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An endovascular graft is a minimally invasive surgery to treat patients with an abdominal aortic aneurysm (AAA). Also called an endovascular stent graft or endovascular grafting, this procedure uses small incisions to guide a stent graft to the aneurysm to help support the walls of the artery. The stent graft, a tube made of fabric and metal wires, remains in the artery to prevent the aneurysm from bursting. Patients may expect a recovery time of about four to six weeks, including two to four days in the hospital after the endovascular graft.
Candidates for this surgery have an aneurysm in the artery that carries blood to the legs, abdomen, and pelvis. An aneurysm occurs when a portion of a blood vessel becomes weak and widens, or bulges. These areas are in danger of rupturing, which causes blood leakage. An endovascular graft must be performed on aneurysms that have not ruptured in order to prevent this complication.
To prepare for an endovascular graft, the surgeon will evaluate imaging tests to determine the size and exact location of the aneurysm. Patients will likely undergo other tests, such as blood or urine tests, to ensure their general health. This type of surgery may be performed with regional anesthesia and a sedative; however, the patient may also request general anesthesia so that he is asleep throughout the procedure. The patient must disclose his other medical conditions, medications, and supplements prior to the endovascular graft procedure to minimize complications and risks.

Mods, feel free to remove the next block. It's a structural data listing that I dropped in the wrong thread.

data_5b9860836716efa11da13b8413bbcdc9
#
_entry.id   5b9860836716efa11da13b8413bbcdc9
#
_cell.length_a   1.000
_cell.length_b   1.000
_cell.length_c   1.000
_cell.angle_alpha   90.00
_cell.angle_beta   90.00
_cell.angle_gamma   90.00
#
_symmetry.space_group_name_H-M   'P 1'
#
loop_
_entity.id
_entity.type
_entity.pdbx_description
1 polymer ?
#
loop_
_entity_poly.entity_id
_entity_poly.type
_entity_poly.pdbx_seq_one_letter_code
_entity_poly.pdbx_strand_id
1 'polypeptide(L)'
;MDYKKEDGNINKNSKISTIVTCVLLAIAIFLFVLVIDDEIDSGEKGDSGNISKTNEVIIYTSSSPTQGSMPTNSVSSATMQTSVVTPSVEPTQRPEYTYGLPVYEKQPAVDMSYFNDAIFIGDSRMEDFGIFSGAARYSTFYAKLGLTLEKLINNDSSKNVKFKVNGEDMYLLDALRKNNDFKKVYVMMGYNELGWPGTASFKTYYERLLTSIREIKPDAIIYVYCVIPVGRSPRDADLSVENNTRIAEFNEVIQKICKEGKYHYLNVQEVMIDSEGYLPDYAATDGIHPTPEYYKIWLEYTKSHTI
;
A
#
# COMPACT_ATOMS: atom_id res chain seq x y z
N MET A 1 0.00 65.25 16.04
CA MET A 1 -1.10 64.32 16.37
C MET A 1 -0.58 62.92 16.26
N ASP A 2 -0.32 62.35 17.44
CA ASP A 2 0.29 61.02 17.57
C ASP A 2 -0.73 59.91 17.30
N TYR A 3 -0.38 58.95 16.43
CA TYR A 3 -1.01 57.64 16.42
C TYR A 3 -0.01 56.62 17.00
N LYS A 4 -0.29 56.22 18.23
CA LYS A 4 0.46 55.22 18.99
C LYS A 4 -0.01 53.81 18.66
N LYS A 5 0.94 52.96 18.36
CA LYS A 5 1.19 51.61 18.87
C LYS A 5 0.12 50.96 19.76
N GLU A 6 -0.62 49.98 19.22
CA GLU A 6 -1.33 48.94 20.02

Once the anesthesia has taken effect, the endovascular graft will begin with small incisions made in the groin area. A catheter is then inserted and guided through the artery in the thigh until it reaches the aneurysm. Once it reaches the site, a stent graft is released from the catheter. The graft will expand to support the arterial walls and the surgeon will remove the catheter. Large aneurysms may require more than one graft.
This surgery generally takes two to four hours to complete. Following an endovascular graft surgery, patients can expect to recover in the hospital for two to four days. They must follow their surgeon's instructions during their recoveries, which may take four to six weeks. Strenuous activities must be avoided, and patients should delay driving for one to two weeks. Pain relievers will likely be prescribed to alleviate any discomfort.
Before undergoing this surgery, patients should talk to their doctors about the potential risks. Fatigue and a low-grade fever may occur temporarily. Some patients experience loss of appetite, malaise, and swelling or numbness of the thighs. Nausea and vomiting have also been reported. Patients should call their doctors if they experience dizziness, fainting, or sudden weakness, along with any swelling.
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